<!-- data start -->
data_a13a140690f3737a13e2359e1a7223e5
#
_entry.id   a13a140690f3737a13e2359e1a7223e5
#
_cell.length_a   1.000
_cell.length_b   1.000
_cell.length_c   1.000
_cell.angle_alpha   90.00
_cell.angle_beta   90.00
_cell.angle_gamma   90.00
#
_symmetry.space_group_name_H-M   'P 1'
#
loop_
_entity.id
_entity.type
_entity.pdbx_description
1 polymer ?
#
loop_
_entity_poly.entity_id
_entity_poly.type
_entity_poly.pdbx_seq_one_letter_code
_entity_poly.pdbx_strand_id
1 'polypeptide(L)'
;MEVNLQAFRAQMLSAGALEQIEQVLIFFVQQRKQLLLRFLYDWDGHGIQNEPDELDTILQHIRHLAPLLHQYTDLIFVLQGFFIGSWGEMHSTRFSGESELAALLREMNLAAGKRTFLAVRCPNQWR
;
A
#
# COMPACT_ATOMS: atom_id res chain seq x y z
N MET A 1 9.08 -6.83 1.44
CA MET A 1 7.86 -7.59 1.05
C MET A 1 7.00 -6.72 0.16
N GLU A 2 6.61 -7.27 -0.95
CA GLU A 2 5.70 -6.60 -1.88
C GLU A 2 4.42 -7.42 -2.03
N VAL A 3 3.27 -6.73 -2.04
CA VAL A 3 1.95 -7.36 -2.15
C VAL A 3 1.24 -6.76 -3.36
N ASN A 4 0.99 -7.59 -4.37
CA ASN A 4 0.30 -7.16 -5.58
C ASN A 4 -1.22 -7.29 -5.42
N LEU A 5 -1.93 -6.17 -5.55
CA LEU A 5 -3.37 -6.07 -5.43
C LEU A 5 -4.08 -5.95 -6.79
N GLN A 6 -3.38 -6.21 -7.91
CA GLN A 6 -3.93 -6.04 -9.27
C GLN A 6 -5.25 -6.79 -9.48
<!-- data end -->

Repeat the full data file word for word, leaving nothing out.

data_a13a140690f3737a13e2359e1a7223e5
#
_entry.id   a13a140690f3737a13e2359e1a7223e5
#
_cell.length_a   1.000
_cell.length_b   1.000
_cell.length_c   1.000
_cell.angle_alpha   90.00
_cell.angle_beta   90.00
_cell.angle_gamma   90.00
#
_symmetry.space_group_name_H-M   'P 1'
#
loop_
_entity.id
_entity.type
_entity.pdbx_description
1 polymer ?
#
loop_
_entity_poly.entity_id
_entity_poly.type
_entity_poly.pdbx_seq_one_letter_code
_entity_poly.pdbx_strand_id
1 'polypeptide(L)'
;MEVNLQAFRAQMLSAGALEQIEQVLIFFVQQRKQLLLRFLYDWDGHGIQNEPDELDTILQHIRHLAPLLHQYTDLIFVLQGFFIGSWGEMHSTRFSGESELAALLREMNLAAGKRTFLAVRCPNQWR
;
A
#
# COMPACT_ATOMS: atom_id res chain seq x y z
N MET A 1 9.08 -6.83 1.44
CA MET A 1 7.86 -7.59 1.05
C MET A 1 7.00 -6.72 0.16
N GLU A 2 6.61 -7.27 -0.95
CA GLU A 2 5.70 -6.60 -1.88
C GLU A 2 4.42 -7.42 -2.03
N VAL A 3 3.27 -6.73 -2.04
CA VAL A 3 1.95 -7.36 -2.15
C VAL A 3 1.24 -6.76 -3.36
N ASN A 4 0.99 -7.59 -4.37
CA ASN A 4 0.30 -7.16 -5.58
C ASN A 4 -1.22 -7.29 -5.42
N LEU A 5 -1.93 -6.17 -5.55
CA LEU A 5 -3.37 -6.07 -5.43
C LEU A 5 -4.08 -5.95 -6.79
N GLN A 6 -3.38 -6.21 -7.91
CA GLN A 6 -3.93 -6.04 -9.27
C GLN A 6 -5.25 -6.79 -9.48